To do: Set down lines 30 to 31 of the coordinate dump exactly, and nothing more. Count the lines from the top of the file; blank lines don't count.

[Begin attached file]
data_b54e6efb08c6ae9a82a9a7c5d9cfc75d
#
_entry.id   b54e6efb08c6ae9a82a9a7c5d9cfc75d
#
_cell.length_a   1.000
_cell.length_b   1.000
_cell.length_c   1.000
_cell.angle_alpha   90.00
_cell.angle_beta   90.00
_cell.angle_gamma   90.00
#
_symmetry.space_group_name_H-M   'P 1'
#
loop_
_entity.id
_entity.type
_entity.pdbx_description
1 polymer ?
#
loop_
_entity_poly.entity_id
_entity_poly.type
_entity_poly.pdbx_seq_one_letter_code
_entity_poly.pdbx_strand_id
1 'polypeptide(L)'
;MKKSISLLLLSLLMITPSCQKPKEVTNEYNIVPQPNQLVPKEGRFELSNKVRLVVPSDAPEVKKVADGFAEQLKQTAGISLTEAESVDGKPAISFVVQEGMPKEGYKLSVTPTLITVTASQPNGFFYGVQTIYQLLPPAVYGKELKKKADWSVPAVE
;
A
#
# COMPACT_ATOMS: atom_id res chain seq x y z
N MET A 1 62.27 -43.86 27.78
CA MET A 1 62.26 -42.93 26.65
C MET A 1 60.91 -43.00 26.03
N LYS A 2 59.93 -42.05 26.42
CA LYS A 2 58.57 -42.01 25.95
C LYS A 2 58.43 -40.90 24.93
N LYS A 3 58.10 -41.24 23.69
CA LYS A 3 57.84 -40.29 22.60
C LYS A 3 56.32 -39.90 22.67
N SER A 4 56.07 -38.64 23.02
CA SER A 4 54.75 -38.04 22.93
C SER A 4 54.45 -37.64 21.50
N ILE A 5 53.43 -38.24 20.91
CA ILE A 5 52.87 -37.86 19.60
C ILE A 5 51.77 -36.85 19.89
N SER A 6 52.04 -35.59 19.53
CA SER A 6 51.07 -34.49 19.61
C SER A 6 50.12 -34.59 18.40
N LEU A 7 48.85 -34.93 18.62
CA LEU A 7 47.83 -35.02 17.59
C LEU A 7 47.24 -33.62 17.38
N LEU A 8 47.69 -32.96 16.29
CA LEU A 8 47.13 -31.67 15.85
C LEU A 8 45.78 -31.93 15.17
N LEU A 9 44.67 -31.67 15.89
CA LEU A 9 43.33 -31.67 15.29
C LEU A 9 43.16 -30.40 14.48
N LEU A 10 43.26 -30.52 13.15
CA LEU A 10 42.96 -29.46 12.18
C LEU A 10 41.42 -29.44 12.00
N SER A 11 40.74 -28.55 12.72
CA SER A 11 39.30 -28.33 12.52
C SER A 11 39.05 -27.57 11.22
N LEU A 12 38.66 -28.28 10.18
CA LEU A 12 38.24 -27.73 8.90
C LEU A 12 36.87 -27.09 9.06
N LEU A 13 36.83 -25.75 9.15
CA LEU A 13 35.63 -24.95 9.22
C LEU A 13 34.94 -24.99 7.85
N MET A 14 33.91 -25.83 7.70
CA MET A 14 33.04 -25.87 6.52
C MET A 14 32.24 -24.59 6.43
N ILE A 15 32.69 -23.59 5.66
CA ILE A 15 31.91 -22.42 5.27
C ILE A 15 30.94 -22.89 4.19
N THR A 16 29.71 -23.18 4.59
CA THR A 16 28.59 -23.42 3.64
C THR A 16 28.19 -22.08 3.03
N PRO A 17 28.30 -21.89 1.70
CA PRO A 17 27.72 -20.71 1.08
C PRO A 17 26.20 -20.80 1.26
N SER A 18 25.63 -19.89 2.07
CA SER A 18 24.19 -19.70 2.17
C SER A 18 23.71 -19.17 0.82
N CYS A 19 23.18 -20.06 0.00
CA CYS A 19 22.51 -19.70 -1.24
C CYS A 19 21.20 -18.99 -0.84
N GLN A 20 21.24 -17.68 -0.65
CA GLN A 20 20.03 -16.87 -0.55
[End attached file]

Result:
# COMPACT_ATOMS: atom_id res chain seq x y z
N MET A 1 62.27 -43.86 27.78